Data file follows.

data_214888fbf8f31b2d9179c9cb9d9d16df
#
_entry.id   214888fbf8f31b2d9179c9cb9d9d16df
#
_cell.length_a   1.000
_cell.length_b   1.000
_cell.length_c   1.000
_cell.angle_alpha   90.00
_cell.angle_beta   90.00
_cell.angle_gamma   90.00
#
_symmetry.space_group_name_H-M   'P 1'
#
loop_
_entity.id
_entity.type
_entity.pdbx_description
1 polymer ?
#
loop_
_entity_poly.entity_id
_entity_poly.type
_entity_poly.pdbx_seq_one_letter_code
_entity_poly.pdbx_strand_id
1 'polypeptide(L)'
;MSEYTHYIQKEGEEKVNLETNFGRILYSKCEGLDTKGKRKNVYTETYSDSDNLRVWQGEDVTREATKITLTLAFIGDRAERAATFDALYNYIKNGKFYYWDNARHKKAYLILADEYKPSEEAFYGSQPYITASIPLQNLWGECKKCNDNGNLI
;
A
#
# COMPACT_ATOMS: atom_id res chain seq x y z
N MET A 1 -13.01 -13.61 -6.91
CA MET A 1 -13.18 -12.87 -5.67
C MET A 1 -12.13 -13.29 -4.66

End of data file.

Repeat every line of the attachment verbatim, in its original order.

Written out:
data_214888fbf8f31b2d9179c9cb9d9d16df
#
_entry.id   214888fbf8f31b2d9179c9cb9d9d16df
#
_cell.length_a   1.000
_cell.length_b   1.000
_cell.length_c   1.000
_cell.angle_alpha   90.00
_cell.angle_beta   90.00
_cell.angle_gamma   90.00
#
_symmetry.space_group_name_H-M   'P 1'
#
loop_
_entity.id
_entity.type
_entity.pdbx_description
1 polymer ?
#
loop_
_entity_poly.entity_id
_entity_poly.type
_entity_poly.pdbx_seq_one_letter_code
_entity_poly.pdbx_strand_id
1 'polypeptide(L)'
;MSEYTHYIQKEGEEKVNLETNFGRILYSKCEGLDTKGKRKNVYTETYSDSDNLRVWQGEDVTREATKITLTLAFIGDRAERAATFDALYNYIKNGKFYYWDNARHKKAYLILADEYKPSEEAFYGSQPYITASIPLQNLWGECKKCNDNGNLI
;
A
#
# COMPACT_ATOMS: atom_id res chain seq x y z
N MET A 1 -13.01 -13.61 -6.91
CA MET A 1 -13.18 -12.87 -5.67
C MET A 1 -12.13 -13.29 -4.66